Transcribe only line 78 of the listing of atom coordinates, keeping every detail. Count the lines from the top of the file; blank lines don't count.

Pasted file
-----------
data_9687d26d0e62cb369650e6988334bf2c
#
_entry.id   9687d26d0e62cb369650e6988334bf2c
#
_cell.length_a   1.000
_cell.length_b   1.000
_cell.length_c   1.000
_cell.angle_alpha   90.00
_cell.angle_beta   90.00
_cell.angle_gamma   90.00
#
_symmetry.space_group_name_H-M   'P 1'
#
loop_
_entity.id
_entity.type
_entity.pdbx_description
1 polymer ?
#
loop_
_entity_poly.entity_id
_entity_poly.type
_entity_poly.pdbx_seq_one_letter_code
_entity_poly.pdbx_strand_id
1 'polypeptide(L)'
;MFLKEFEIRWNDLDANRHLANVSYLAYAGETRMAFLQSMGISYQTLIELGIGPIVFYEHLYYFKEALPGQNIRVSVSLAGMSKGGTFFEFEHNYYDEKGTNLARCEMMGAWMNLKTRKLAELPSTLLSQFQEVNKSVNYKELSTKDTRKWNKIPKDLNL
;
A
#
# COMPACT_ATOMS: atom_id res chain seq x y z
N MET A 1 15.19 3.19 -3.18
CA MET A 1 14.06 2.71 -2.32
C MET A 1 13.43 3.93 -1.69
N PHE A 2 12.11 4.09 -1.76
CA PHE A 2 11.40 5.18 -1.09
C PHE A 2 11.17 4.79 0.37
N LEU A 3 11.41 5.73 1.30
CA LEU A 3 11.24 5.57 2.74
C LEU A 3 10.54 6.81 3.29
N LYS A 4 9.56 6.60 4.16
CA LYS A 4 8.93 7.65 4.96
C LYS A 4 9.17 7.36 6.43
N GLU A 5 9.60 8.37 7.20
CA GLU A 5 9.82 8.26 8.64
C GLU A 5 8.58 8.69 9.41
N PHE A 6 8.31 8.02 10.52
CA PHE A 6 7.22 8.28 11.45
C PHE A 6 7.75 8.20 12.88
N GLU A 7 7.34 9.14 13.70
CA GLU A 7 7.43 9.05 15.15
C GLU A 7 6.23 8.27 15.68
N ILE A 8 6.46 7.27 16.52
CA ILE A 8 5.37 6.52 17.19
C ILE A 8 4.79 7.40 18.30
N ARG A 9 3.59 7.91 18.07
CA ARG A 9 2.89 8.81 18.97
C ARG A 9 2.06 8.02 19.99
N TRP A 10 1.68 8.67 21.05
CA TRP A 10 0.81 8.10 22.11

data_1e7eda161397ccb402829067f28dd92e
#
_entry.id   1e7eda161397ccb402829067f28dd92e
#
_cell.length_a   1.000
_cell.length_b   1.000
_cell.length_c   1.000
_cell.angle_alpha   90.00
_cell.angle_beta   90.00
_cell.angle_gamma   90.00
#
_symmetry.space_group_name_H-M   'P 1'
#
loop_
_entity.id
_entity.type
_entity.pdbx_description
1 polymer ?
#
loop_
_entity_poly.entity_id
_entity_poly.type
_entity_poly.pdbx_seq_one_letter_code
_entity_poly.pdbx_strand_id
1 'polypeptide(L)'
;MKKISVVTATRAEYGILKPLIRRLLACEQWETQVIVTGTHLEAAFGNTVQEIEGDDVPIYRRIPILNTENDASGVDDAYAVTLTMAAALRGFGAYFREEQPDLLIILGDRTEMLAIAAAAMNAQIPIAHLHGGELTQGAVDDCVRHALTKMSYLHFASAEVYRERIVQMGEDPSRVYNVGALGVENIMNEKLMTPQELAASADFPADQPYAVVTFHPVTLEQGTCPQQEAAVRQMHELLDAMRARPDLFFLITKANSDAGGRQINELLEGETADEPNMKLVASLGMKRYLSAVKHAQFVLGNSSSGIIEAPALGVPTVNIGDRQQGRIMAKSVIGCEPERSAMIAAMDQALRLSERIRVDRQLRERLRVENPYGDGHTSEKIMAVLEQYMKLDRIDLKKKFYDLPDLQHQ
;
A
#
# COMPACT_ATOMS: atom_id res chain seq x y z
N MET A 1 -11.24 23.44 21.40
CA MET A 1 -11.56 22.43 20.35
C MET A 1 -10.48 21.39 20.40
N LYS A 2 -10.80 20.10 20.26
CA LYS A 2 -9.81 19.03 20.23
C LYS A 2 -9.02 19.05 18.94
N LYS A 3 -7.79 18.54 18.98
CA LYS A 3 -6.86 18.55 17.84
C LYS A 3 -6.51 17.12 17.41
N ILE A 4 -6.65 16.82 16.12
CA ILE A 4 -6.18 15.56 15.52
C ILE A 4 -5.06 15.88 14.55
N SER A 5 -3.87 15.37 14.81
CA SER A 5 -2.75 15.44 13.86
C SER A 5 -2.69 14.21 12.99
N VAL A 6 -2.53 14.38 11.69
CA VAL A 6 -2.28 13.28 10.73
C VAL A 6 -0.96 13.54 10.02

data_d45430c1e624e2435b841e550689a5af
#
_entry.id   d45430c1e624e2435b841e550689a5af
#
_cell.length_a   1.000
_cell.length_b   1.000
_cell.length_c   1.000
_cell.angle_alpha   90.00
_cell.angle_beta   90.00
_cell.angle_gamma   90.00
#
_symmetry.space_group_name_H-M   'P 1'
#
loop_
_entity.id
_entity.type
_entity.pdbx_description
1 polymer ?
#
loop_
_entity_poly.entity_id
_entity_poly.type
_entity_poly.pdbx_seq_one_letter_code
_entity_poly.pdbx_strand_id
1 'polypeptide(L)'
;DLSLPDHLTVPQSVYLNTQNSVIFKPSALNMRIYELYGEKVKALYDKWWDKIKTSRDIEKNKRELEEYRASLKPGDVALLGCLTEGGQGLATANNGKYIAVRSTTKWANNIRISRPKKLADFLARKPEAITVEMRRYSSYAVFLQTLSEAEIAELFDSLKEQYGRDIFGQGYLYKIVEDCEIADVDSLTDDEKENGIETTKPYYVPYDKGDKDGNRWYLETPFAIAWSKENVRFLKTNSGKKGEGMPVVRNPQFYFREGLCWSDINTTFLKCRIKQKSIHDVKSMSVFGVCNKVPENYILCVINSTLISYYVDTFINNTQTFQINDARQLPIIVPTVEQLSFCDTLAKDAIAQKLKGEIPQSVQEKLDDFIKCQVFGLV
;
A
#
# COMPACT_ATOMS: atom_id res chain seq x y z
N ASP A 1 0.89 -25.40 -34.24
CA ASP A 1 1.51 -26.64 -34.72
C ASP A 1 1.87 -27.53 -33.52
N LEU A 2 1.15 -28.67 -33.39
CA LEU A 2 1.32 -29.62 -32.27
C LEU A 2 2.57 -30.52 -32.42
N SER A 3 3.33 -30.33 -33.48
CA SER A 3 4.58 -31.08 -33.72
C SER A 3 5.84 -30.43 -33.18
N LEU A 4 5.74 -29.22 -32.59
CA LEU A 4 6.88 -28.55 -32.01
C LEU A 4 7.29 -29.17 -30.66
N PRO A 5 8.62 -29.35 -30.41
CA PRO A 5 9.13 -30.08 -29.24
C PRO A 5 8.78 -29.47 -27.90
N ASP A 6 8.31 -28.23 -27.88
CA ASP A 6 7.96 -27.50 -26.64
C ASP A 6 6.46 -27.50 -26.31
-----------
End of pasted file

#